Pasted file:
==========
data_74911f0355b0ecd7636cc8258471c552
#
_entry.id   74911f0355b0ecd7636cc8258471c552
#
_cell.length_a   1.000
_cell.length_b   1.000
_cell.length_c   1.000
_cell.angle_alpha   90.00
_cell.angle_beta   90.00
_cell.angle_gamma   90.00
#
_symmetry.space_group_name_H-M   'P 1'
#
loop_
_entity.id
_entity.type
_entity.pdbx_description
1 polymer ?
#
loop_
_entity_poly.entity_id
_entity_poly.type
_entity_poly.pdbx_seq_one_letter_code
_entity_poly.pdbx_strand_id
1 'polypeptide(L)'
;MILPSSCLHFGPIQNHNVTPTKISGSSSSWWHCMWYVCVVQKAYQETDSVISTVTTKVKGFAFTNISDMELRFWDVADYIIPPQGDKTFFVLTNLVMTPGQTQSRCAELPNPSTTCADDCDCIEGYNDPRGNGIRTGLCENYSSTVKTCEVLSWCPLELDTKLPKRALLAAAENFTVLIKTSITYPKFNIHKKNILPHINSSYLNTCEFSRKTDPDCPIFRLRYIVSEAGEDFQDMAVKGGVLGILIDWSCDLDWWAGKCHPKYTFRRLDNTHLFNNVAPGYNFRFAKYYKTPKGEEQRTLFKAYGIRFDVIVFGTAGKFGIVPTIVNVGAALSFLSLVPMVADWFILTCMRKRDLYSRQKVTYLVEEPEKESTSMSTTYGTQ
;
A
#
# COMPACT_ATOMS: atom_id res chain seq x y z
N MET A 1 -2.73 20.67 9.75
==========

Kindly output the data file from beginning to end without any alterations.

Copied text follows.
data_74911f0355b0ecd7636cc8258471c552
#
_entry.id   74911f0355b0ecd7636cc8258471c552
#
_cell.length_a   1.000
_cell.length_b   1.000
_cell.length_c   1.000
_cell.angle_alpha   90.00
_cell.angle_beta   90.00
_cell.angle_gamma   90.00
#
_symmetry.space_group_name_H-M   'P 1'
#
loop_
_entity.id
_entity.type
_entity.pdbx_description
1 polymer ?
#
loop_
_entity_poly.entity_id
_entity_poly.type
_entity_poly.pdbx_seq_one_letter_code
_entity_poly.pdbx_strand_id
1 'polypeptide(L)'
;MILPSSCLHFGPIQNHNVTPTKISGSSSSWWHCMWYVCVVQKAYQETDSVISTVTTKVKGFAFTNISDMELRFWDVADYIIPPQGDKTFFVLTNLVMTPGQTQSRCAELPNPSTTCADDCDCIEGYNDPRGNGIRTGLCENYSSTVKTCEVLSWCPLELDTKLPKRALLAAAENFTVLIKTSITYPKFNIHKKNILPHINSSYLNTCEFSRKTDPDCPIFRLRYIVSEAGEDFQDMAVKGGVLGILIDWSCDLDWWAGKCHPKYTFRRLDNTHLFNNVAPGYNFRFAKYYKTPKGEEQRTLFKAYGIRFDVIVFGTAGKFGIVPTIVNVGAALSFLSLVPMVADWFILTCMRKRDLYSRQKVTYLVEEPEKESTSMSTTYGTQ
;
A
#
# COMPACT_ATOMS: atom_id res chain seq x y z
N MET A 1 -2.73 20.67 9.75